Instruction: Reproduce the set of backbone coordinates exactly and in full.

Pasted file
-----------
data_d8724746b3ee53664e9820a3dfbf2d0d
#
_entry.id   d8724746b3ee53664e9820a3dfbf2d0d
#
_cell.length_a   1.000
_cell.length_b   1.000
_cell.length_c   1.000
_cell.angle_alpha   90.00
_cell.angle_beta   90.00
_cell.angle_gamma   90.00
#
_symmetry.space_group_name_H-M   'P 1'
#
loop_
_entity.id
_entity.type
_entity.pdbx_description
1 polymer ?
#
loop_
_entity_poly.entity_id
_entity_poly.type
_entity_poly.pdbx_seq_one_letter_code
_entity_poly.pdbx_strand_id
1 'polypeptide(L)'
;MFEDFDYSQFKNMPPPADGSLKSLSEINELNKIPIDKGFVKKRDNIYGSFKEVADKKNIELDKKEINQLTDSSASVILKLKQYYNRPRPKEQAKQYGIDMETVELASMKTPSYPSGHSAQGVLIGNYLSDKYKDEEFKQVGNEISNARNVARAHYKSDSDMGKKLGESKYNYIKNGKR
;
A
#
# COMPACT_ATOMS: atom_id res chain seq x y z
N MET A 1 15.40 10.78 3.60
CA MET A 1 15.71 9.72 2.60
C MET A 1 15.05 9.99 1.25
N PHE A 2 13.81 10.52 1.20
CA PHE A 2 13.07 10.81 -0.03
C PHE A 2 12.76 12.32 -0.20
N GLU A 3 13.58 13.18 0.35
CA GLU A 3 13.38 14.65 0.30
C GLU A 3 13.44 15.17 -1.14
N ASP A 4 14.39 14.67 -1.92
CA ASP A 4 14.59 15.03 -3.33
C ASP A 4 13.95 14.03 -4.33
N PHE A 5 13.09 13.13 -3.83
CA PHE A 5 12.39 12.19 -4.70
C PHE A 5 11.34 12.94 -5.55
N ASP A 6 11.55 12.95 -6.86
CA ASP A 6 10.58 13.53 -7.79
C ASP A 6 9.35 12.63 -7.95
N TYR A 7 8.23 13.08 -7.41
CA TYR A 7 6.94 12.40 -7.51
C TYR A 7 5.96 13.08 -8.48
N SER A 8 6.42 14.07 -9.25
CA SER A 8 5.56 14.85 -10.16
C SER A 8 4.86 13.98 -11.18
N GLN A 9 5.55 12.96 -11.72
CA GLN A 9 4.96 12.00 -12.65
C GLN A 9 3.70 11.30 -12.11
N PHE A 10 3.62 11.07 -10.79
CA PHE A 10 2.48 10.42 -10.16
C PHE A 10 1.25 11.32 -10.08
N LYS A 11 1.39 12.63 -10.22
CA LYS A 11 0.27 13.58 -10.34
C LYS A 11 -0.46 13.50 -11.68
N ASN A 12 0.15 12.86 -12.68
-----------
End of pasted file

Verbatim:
data_d8724746b3ee53664e9820a3dfbf2d0d
#
_entry.id   d8724746b3ee53664e9820a3dfbf2d0d
#
_cell.length_a   1.000
_cell.length_b   1.000
_cell.length_c   1.000
_cell.angle_alpha   90.00
_cell.angle_beta   90.00
_cell.angle_gamma   90.00
#
_symmetry.space_group_name_H-M   'P 1'
#
loop_
_entity.id
_entity.type
_entity.pdbx_description
1 polymer ?
#
loop_
_entity_poly.entity_id
_entity_poly.type
_entity_poly.pdbx_seq_one_letter_code
_entity_poly.pdbx_strand_id
1 'polypeptide(L)'
;MFEDFDYSQFKNMPPPADGSLKSLSEINELNKIPIDKGFVKKRDNIYGSFKEVADKKNIELDKKEINQLTDSSASVILKLKQYYNRPRPKEQAKQYGIDMETVELASMKTPSYPSGHSAQGVLIGNYLSDKYKDEEFKQVGNEISNARNVARAHYKSDSDMGKKLGESKYNYIKNGKR
;
A
#
# COMPACT_ATOMS: atom_id res chain seq x y z
N MET A 1 15.40 10.78 3.60
CA MET A 1 15.71 9.72 2.60
C MET A 1 15.05 9.99 1.25
N PHE A 2 13.81 10.52 1.20
CA PHE A 2 13.07 10.81 -0.03
C PHE A 2 12.76 12.32 -0.20
N GLU A 3 13.58 13.18 0.35
CA GLU A 3 13.38 14.65 0.30
C GLU A 3 13.44 15.17 -1.14
N ASP A 4 14.39 14.67 -1.92
CA ASP A 4 14.59 15.03 -3.33
C ASP A 4 13.95 14.03 -4.33
N PHE A 5 13.09 13.13 -3.83
CA PHE A 5 12.39 12.19 -4.70
C PHE A 5 11.34 12.94 -5.55
N ASP A 6 11.55 12.95 -6.86
CA ASP A 6 10.58 13.53 -7.79
C ASP A 6 9.35 12.63 -7.95
N TYR A 7 8.23 13.08 -7.41
CA TYR A 7 6.94 12.40 -7.51
C TYR A 7 5.96 13.08 -8.48
N SER A 8 6.42 14.07 -9.25
CA SER A 8 5.56 14.85 -10.16
C SER A 8 4.86 13.98 -11.18
N GLN A 9 5.55 12.96 -11.72
CA GLN A 9 4.96 12.00 -12.65
C GLN A 9 3.70 11.30 -12.11
N PHE A 10 3.62 11.07 -10.79
CA PHE A 10 2.48 10.42 -10.16
C PHE A 10 1.25 11.32 -10.08
N LYS A 11 1.39 12.63 -10.22
CA LYS A 11 0.27 13.58 -10.34
C LYS A 11 -0.46 13.50 -11.68
N ASN A 12 0.15 12.86 -12.68